|Andrew Lincoln plays a man who wakes up from a coma in an empty hospital after a population of zombies has run amok.|
More than gore
AMC’s new series ‘The Walking Dead’ brings new life to the zombie genre
They’re not sexy creatures, these zombies. Nope. There’s absolutely nothing alluring about them in AMC’s evocative, suspenseful new series “The Walking Dead.’’ Called simply “walkers,’’ they amble aimlessly in droves through the post-apocalyptic streets of Atlanta, bodies stiff with rigor mortis, skin hanging off their bloodied faces, mouths chomping pointlessly. They have vacant eyes, no souls.
I kind of pity them! As supernatural metaphor, they’re the lowest of the low — duller, even, than trolls. They represent death and decomposition, plain and simple, that’s all. The vampires of Anne Rice and “True Blood,’’ so seductive and hungry for warm blood, epitomize the nexus of sex and eternity. They’re fabulously Byronic. And werewolves — think Taylor Lautner of “Twilight,’’ Joe Manganiello of “True Blood’’ — stand for our animal selves. They’re hot.
But the zombies, they just blankly stalk the characters in “The Walking Dead’’ like dim, grim reapers, visions of where we’re all headed sooner or later. They’re miserable, limping, humorless embodiments of the futility that the living try to evade and deny every day. When one of the humans in “The Walking Dead’’ shoots or bashes in a zombie’s head, it’s partly an act of charity.
So it’s a great accomplishment that this new series, which premieres Sunday at 10 p.m., is so fully dynamic and engaging. Adapted by writer-director Frank Darabont from Robert Kirkman’s black-and-white comic-book series, “The Walking Dead’’ is a promising human story built over a sea of grunting corpses. It’s a scare-fest at points — who’s turning that doorknob?! — and it’s definitely extremely bloody, as zombie guts splatter all over the place like chunky borscht. The 90-minute premiere is a gory Halloween horror event, for sure.
But the show, as it begins to unfold more fully next week, takes full advantage of serial TV’s ability to intimately explore interpersonal character dramas. “The Walking Dead’’ ultimately focuses on the microcosm of the post-apocalyptic survivors near Atlanta, especially two cop friends, Shane (Jon Bernthal) and Rick (Andrew Lincoln), and the woman between them, Lori (Sarah Wayne Callies). The walking dead function primarily as the ever-threatening backdrop, just as the island and its aggressive mysteries did to the crash survivors on “Lost.’’
The premiere, so strongly written and directed by Darabont, follows the experience of Rick, who wakes up from a coma in an empty hospital after a population of zombies have run amok. A laconic guy, he makes his way home and finds that his wife and son are gone. He hooks up with a father (beautifully played by Lennie James from “Jericho’’) and son, both of whom provide moving moments as they grieve their wife and mother. Rick then continues on to Atlanta in search of community and family. As the episode moves forward, Rick’s more primitive instincts sharpen, and by next week’s episode he’ll be smearing zombie guts all over himself to move undetected among the walkers and their sensitized noses.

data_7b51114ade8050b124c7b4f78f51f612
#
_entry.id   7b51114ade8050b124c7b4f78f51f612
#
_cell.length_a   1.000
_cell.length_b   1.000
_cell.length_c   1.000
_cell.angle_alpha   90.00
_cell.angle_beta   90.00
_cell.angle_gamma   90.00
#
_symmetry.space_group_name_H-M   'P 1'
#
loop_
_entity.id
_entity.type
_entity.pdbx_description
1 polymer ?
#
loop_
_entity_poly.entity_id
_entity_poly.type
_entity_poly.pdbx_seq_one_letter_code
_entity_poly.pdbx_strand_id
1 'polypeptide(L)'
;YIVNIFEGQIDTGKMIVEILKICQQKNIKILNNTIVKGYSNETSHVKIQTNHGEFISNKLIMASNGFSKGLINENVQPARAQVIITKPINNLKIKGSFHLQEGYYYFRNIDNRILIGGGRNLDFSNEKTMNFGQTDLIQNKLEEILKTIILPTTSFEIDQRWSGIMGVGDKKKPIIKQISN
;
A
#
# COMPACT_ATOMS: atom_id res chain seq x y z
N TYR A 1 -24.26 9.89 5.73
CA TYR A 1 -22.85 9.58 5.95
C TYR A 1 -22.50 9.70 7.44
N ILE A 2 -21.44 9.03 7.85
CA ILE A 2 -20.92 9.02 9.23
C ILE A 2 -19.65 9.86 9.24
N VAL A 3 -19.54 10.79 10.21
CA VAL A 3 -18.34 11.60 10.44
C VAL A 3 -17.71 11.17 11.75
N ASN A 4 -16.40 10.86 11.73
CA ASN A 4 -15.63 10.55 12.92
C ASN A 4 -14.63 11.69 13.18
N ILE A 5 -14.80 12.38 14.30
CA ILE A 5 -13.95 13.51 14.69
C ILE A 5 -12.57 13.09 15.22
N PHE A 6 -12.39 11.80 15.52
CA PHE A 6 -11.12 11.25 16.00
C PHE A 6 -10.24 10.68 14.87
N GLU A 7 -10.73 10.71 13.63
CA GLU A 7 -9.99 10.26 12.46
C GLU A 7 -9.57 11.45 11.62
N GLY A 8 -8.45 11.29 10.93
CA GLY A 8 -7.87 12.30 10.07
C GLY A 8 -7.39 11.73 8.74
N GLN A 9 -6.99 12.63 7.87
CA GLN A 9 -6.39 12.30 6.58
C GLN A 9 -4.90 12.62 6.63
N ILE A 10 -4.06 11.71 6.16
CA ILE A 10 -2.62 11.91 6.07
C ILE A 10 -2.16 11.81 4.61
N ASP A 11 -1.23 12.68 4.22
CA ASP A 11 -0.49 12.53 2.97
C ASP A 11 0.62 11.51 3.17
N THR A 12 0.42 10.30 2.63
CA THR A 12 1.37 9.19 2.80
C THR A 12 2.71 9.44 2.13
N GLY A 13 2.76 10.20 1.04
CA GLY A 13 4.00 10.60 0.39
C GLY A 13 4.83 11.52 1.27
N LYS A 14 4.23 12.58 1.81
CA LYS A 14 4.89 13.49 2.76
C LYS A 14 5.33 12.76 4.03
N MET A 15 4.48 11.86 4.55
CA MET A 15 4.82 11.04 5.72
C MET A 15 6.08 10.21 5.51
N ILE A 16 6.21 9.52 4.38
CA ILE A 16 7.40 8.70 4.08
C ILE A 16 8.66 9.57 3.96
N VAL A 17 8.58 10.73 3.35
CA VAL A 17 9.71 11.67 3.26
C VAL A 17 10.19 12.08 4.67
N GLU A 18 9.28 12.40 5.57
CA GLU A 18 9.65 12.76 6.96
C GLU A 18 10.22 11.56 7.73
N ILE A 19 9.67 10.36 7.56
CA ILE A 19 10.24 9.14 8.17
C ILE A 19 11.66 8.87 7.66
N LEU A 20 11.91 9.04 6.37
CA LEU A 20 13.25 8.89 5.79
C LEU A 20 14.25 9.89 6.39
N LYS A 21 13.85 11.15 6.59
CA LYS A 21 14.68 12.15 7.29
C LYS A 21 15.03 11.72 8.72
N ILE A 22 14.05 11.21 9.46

Darabont, Kirkman, and executive producer Gale Anne Hurd (“Terminator,’’ “Aliens’’) are the most obvious creative forces behind “The Walking Dead,’’ with Darabont expertly building and releasing tension in a rhythm that perfectly suits TV. He delivers extended sequences that are riveting despite the small amounts of dialogue — note his strategic use of bunny slippers on a little-girl zombie in the first minutes of the premiere. Darabont also gives us a lot of opportunities to bond with his characters, something too many sci-fi TV shows (“The Event’’) fail to do. Without screaming or sobbing or schmaltz, the characters have moments when they convey a sympathetic sense of emotional devastation.
But there’s no underplaying the role of the set designers and makeup artists in the success of “The Walking Dead.’’ They have found a look that captures the stark desolation of an empty city at the end of the world, but that can become visceral and crowded in an instant — as Rick faces down an army of walkers, for example. The zombie makeup is gruesome, but not in the over-the-top way that might suit a one-off movie more than an ongoing series.
And there’s no underplaying the role of AMC, too, which is creating a distinctive brand out of very different series such as “Mad Men,’’ “Breaking Bad,’’ “Rubicon,’’ and now “The Walking Dead.’’ AMC makes sure that all of its shows breathe and move at a deliberate and challenging pace that is anathema to the networks. Also, AMC seems to require the kind of arresting visuals most often associated with the big screen.
I don’t imagine that the “Walking Dead’’ actors are going to reach the heights of AMC’s other casts. In the premiere, Lincoln makes Rick into little more than a stock action hero, and the British actor’s Southern accent is spotty. Fortunately, he becomes more charismatic by episode 2. And anyway, as a genre series, “The Walking Dead’’ may depend more on suspense, desolate atmosphere, and creative storytelling than fine acting. The show takes a nightmare generally told in movies and opens it up for the medium of TV. I’m optimistic that Darabont & Co. will continue to find ways to make the characters interestingly human as they dodge death’s slow, ruthless pursuit.